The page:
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Growing H5N1 Transmission Chain in Indonesia Raises Concerns
May 22, 2006
The growing H5N1 bird flu transmission in Medan, Indonesia has raised transmission and transparency concerns. The cluster has now grown to eight, and seven members of the cluster have died. H5N1 has been confirmed in all except the index case and the disease onset dates indicate there have been three generations of human-to-human (H2H2H) or possibly four generations (H2H2H2H).
The index case developed symptoms on April 27. There was a family barbeque on April 29 and other family members began showing symptoms in early May. This gap between the disease onset date of the index case and additional family members indicates human-to-human transmission (H2H). Seven family members developed symptoms, and six were confirmed to be H5N1 positive. However, the last member to develop symptoms died on May 13 (the index case died on May 4 followed by deaths on May 9, 10, 12, 13, 14). That family member was the nephew of the index case and may have been infected by other family members, which would represent H2H2H.
Today his father died and has been H5N1 confirmed, suggesting the transmission chain has grown to H2H2H2H, which would represent the longest H5N1 transmission chain to date.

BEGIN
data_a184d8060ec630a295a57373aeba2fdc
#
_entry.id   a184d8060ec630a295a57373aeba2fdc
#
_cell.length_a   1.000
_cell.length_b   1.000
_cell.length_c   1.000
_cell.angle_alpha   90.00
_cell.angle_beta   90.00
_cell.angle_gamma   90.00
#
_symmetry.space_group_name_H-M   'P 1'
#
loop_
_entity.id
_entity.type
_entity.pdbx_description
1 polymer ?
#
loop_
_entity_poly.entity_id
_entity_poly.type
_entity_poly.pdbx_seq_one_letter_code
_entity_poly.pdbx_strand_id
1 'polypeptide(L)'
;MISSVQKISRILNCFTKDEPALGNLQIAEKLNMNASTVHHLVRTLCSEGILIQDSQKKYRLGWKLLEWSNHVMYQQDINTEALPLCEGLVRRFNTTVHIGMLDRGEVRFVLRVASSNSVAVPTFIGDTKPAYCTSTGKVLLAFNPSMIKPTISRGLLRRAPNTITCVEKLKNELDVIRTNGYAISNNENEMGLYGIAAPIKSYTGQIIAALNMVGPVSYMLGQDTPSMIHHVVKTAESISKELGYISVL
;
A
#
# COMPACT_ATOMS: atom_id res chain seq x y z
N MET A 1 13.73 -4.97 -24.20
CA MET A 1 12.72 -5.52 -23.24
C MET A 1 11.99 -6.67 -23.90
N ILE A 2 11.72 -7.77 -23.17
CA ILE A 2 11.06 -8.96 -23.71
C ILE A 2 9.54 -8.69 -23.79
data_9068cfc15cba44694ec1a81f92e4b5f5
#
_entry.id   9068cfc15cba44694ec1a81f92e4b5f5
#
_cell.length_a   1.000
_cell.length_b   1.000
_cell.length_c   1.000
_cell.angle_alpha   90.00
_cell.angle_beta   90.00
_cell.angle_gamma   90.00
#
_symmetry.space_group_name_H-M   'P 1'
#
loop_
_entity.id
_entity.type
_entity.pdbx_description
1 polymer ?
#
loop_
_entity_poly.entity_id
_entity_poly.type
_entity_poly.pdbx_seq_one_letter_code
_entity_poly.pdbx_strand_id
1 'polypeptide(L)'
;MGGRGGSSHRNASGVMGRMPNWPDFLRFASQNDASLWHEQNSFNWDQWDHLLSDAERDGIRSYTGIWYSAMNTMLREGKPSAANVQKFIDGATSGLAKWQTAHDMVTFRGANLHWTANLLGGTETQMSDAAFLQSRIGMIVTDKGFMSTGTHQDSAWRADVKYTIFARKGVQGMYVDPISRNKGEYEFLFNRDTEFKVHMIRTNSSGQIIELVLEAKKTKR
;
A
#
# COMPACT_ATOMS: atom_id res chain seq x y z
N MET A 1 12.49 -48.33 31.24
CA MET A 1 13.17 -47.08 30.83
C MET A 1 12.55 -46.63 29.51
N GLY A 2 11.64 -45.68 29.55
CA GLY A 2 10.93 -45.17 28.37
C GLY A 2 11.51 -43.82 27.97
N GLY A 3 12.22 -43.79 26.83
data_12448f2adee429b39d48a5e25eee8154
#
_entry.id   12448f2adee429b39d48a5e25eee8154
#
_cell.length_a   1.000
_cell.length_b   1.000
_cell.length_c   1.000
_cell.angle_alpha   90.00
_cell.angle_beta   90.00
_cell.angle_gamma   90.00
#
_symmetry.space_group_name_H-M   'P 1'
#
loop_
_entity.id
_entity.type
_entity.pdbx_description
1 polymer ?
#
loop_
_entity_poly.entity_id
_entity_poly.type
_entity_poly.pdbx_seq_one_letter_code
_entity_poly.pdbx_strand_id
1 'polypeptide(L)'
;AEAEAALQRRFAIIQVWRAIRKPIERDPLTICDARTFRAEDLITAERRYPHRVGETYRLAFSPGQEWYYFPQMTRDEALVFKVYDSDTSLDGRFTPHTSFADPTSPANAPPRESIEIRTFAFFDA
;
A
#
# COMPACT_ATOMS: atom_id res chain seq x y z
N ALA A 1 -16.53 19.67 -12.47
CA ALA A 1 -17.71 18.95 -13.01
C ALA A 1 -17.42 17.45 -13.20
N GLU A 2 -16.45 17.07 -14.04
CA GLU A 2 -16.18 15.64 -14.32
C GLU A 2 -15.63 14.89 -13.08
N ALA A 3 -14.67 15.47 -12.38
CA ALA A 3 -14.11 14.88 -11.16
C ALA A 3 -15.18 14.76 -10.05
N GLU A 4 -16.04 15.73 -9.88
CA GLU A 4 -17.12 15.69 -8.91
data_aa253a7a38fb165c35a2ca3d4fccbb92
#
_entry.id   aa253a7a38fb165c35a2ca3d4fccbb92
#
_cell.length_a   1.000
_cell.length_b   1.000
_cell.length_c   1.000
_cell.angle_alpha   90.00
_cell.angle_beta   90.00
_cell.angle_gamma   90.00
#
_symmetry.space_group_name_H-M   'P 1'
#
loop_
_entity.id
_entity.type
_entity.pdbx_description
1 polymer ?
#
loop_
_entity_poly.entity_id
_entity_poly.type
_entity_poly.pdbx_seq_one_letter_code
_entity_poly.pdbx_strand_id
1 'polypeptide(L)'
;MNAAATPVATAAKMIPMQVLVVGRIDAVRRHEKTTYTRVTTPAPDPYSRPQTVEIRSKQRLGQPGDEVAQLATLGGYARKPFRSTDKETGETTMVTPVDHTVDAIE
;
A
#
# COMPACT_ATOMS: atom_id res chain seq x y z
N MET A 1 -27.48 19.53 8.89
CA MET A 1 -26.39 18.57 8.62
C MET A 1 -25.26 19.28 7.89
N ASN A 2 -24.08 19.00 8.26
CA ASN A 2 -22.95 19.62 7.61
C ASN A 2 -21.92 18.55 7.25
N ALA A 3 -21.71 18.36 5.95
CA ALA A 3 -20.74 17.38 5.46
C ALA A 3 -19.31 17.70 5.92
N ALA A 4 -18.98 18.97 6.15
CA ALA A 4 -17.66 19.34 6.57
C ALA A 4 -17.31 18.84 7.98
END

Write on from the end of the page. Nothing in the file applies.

The cluster was described in the WHO update of May 18. The update described the index case and seven family members who had symptoms, including the uncle who is still alive and the nephew who had tested negative. Although the disease onset date fro the index case was given, the update withheld the disease onset dates for the family members.
Moreover, the update failed to mention the father of the nephew who died on May 13. The uncle had symptoms, had been given Tamiflu, and had left the hospital. He refused further treatment and died. However, this travel into the community prior to his death raises concerns about additional transmissions. The WHO update indicate that there was no evidence of spread beyond the immediate family, but did not reveal the release of the uncle and potential spread. The status of additional family members with early symptoms remains unclear.
The spread of H5N1 across three or four generations of infections is cause for concern. Sequences of H5N1 from the patients has been said to contain no mutations, but there is no indications that the sequences will be released. Sequences from only one Indonesian patient has been released. The sequence was deposited on August 1, 2005, but was withheld from the public until March 26, 2006. It has a novel cleavage site, which is shared by most of the sequestered human sequences from Indonesia. At least one sequence has a wild type cleavage site, but it has not been released. The sequences in this cluster would significantly increase the number of H5N1 human sequences from Indonesia, and should be done as soon as accuracy of the sequences has been determined. The other H5N1 sequences at the private respiratory should be released immediately.
The withholding of disease onset dates and the status of the family member who died today reduces credibility and dictates release of the sequestered sequences.